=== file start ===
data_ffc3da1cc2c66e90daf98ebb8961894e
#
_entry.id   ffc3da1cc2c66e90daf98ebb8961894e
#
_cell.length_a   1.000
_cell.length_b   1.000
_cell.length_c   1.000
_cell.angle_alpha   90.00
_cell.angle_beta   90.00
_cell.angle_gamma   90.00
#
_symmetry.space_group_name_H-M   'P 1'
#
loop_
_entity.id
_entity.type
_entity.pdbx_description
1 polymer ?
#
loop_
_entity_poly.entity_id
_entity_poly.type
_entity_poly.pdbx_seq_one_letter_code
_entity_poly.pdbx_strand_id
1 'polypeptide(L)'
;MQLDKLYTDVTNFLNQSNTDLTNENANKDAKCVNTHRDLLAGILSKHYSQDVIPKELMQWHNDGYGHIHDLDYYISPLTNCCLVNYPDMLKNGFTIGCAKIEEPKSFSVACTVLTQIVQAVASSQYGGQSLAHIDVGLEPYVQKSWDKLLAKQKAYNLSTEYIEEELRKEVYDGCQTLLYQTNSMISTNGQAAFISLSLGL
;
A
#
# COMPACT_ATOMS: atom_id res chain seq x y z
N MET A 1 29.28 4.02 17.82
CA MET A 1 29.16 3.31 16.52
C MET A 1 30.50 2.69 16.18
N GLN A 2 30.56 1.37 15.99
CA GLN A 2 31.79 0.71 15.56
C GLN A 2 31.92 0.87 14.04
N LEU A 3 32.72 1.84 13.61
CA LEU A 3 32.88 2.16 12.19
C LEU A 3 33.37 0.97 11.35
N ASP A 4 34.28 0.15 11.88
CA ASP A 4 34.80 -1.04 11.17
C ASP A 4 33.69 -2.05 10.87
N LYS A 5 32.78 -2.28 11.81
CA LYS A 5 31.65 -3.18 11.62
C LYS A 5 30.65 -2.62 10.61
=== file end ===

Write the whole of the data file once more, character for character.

data_ffc3da1cc2c66e90daf98ebb8961894e
#
_entry.id   ffc3da1cc2c66e90daf98ebb8961894e
#
_cell.length_a   1.000
_cell.length_b   1.000
_cell.length_c   1.000
_cell.angle_alpha   90.00
_cell.angle_beta   90.00
_cell.angle_gamma   90.00
#
_symmetry.space_group_name_H-M   'P 1'
#
loop_
_entity.id
_entity.type
_entity.pdbx_description
1 polymer ?
#
loop_
_entity_poly.entity_id
_entity_poly.type
_entity_poly.pdbx_seq_one_letter_code
_entity_poly.pdbx_strand_id
1 'polypeptide(L)'
;MQLDKLYTDVTNFLNQSNTDLTNENANKDAKCVNTHRDLLAGILSKHYSQDVIPKELMQWHNDGYGHIHDLDYYISPLTNCCLVNYPDMLKNGFTIGCAKIEEPKSFSVACTVLTQIVQAVASSQYGGQSLAHIDVGLEPYVQKSWDKLLAKQKAYNLSTEYIEEELRKEVYDGCQTLLYQTNSMISTNGQAAFISLSLGL
;
A
#
# COMPACT_ATOMS: atom_id res chain seq x y z
N MET A 1 29.28 4.02 17.82
CA MET A 1 29.16 3.31 16.52
C MET A 1 30.50 2.69 16.18
N GLN A 2 30.56 1.37 15.99
CA GLN A 2 31.79 0.71 15.56
C GLN A 2 31.92 0.87 14.04
N LEU A 3 32.72 1.84 13.61
CA LEU A 3 32.88 2.16 12.19
C LEU A 3 33.37 0.97 11.35
N ASP A 4 34.28 0.15 11.88
CA ASP A 4 34.80 -1.04 11.17
C ASP A 4 33.69 -2.05 10.87
N LYS A 5 32.78 -2.28 11.81
CA LYS A 5 31.65 -3.18 11.62
C LYS A 5 30.65 -2.62 10.61